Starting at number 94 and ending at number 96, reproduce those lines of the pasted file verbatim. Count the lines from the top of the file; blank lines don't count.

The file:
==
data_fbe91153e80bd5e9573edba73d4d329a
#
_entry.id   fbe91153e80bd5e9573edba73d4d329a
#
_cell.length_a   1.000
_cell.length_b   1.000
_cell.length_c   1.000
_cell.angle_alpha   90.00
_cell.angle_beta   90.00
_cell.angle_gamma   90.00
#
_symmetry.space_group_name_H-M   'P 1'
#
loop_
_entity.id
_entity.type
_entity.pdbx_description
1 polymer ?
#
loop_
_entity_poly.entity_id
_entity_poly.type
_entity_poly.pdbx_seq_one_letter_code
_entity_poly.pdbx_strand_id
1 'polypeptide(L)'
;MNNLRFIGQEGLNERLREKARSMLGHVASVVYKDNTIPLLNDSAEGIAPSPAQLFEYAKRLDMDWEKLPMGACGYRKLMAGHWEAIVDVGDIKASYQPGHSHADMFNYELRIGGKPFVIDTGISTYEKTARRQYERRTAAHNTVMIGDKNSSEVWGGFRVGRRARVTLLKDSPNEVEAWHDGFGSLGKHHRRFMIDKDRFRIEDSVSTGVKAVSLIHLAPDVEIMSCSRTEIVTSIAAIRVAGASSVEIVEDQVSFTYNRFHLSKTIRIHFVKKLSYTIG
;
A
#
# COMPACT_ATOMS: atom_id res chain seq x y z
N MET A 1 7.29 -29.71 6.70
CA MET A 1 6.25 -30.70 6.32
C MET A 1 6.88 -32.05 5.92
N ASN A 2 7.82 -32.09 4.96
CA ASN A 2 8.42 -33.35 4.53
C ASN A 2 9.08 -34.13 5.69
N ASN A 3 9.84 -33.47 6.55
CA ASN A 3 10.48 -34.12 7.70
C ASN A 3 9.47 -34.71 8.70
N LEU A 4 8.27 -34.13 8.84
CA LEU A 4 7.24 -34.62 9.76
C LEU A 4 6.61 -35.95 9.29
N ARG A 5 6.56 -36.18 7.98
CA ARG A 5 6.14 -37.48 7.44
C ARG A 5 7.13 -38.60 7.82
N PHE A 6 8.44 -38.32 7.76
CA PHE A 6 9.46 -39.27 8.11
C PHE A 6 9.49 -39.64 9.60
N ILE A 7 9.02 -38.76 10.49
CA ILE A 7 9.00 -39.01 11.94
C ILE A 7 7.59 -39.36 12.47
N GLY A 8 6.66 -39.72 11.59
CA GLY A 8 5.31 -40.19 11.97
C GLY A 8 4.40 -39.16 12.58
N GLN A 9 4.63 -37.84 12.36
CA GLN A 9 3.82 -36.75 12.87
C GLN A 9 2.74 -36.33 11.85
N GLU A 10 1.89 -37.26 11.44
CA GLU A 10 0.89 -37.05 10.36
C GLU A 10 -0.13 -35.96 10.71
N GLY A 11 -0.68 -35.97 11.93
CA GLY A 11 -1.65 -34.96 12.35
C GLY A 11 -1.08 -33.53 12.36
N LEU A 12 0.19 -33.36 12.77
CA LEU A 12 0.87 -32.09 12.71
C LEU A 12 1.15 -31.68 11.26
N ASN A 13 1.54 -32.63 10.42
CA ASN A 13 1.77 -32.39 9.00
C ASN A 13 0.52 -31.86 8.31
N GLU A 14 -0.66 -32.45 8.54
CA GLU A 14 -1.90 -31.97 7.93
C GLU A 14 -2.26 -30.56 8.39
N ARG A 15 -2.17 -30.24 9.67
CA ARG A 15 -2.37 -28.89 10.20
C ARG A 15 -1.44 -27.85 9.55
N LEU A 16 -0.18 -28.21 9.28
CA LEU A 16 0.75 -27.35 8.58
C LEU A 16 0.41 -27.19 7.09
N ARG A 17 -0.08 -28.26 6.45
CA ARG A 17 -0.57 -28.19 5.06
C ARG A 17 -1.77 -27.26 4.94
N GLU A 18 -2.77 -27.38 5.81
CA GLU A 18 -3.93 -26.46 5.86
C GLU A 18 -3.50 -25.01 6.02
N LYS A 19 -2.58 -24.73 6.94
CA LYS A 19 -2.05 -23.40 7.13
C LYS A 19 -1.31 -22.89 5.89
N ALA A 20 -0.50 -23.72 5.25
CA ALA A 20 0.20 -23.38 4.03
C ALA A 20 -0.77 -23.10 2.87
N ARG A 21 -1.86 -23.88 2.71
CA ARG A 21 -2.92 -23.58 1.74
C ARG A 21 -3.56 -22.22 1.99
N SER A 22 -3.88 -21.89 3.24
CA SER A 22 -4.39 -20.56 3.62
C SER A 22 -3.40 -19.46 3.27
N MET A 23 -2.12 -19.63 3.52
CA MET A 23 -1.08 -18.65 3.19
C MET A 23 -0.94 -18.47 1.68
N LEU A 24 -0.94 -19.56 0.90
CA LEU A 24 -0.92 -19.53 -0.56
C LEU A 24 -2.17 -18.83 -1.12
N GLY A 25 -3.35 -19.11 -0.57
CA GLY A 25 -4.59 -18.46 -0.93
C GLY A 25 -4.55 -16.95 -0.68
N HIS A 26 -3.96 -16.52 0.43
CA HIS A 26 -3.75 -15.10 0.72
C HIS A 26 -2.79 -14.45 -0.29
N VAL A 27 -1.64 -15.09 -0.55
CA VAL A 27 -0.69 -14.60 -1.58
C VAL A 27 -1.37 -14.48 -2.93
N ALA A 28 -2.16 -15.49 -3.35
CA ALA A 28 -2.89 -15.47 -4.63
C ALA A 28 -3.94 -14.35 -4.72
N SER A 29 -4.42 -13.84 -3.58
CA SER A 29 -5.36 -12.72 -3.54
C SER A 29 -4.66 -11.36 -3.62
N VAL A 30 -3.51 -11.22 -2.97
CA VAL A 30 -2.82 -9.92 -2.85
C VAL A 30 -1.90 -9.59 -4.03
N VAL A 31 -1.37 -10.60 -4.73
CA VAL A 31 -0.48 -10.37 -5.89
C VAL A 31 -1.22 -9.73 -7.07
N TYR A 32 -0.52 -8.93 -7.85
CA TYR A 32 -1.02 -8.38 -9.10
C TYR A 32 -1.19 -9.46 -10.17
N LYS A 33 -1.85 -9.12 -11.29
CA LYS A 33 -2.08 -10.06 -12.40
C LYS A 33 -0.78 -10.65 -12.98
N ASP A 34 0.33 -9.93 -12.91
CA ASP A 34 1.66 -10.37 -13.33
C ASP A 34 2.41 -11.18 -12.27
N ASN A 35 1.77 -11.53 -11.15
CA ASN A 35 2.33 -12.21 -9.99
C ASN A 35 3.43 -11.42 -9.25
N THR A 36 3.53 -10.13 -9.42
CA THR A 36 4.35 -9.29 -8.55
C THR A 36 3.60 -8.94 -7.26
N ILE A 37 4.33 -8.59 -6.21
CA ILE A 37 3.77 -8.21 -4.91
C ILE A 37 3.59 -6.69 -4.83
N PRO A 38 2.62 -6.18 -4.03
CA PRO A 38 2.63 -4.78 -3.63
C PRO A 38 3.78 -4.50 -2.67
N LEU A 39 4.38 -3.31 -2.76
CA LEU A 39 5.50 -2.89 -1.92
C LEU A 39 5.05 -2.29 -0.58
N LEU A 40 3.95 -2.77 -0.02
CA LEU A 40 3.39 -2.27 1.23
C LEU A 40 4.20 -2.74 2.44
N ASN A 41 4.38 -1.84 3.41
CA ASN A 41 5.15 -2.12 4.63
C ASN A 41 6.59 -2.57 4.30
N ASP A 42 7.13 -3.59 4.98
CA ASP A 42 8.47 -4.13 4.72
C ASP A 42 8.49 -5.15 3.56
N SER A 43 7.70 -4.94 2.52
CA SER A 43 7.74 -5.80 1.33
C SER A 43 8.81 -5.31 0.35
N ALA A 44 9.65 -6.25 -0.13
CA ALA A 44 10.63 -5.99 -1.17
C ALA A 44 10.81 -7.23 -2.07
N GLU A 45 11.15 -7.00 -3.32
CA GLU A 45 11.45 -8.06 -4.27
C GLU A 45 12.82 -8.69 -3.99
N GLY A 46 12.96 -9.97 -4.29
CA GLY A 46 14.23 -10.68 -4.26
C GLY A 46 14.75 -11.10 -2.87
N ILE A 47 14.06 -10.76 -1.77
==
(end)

N SER A 22 -3.88 -21.89 3.24
CA SER A 22 -4.39 -20.56 3.62
C SER A 22 -3.40 -19.46 3.27